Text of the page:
Tributes paid to pioneer of traditional jazz in the 1940s from Northamptonshire

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Owen Bryce ABCDE ENGNNL00120120821130617

Tributes have been paid to a jazz musician from Northamptonshire who has passed away at the age of 95.

Owen Bryce was a pioneer of traditional jazz in the UK in the 1940s with the George Webb Dixielanders. His band included Chris Barber and Humphrey Littleton.

For the past 30 years, he was a keen croquet player and one-time chairman of Northampton Croquet Club and was still playing several times a week until he was first taken ill last season.

Mr Bryce passed away at Northampton General Hospital earlier this week.

In 2012, the Chronicle & Echo spoke to Mr Bryce as he was preparing to pack away his trumpet for the final time at the age of 92.

Owen Bryce started playing the trumpet at the age of 11 when his grandfather passed on the instrument to him.

After playing in the Dixielanders, he went on to set up a band in his own name.

Mr Bryce, who lived in Blisworth, told the Chron in 2012 that he was now prepared to call time on his public performances, although he admitted he would continue to practice at home.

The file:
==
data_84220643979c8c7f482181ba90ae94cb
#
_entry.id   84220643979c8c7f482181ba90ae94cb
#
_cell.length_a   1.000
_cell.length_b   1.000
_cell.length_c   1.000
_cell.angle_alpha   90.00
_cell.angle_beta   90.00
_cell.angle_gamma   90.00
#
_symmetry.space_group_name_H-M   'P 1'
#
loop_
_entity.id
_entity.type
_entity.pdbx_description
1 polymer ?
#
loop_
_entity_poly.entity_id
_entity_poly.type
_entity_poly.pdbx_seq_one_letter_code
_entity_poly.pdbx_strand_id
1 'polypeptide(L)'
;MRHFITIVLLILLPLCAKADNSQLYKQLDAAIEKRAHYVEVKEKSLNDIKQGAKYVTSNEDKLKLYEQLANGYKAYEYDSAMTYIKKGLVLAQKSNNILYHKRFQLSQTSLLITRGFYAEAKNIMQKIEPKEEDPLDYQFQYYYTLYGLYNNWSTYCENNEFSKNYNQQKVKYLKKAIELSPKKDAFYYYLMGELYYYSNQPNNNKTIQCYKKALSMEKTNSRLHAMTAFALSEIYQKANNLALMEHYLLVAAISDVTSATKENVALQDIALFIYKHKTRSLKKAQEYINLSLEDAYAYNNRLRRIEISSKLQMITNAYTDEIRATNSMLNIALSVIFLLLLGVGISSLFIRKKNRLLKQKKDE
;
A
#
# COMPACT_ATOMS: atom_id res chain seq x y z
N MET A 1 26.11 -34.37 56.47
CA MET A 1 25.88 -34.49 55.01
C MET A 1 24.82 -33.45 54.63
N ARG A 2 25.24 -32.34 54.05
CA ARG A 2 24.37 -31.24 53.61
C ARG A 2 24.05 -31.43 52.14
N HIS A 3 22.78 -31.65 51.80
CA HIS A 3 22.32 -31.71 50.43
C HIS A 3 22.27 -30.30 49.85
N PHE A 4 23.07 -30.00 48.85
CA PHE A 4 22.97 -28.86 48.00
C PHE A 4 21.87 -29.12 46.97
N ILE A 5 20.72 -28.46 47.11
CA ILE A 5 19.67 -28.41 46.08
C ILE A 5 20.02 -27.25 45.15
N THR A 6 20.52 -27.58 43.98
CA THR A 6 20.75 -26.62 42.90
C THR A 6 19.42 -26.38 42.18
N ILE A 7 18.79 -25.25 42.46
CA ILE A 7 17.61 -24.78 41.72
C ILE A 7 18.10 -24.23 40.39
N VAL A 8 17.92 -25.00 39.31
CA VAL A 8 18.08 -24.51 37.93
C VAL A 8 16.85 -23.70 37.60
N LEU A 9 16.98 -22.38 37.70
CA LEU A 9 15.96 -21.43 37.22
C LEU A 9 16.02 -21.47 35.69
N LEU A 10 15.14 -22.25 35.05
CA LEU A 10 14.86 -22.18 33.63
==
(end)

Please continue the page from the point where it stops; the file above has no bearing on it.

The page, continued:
Mr Bryce said: “I won’t be playing professionally anymore. I have never been a fully professional musician, but I have decided because I am not getting many jobs my lip is probably not good enough to play in public anymore. It is inevitable I suppose. I am 92 and one assumes you are not going to be playing forever and ever.”

Mr Bryce started playing the trumpet in 1931 when he was just 11. However, by that time he had already started playing the piano.

He said: “My father taught me music when I was three years of age and by the time I was five or six I could play reasonably well on the piano.

“I was then left the trumpet by my grandfather. I learned to play it at school and I was in the school orchestra.”

Mr Bryce said he will probably still practice the trumpet at least once a day and intends to keep playing the piano.

He said: “Being a musician is like being a writer or a painter, you don’t just give up.

“Once you play the piano you always play the piano, which I myself shall do.”

Mr Bryce said one of the most memorable moments of his career in music came when he was asked to judge a prestigious festival in Europe.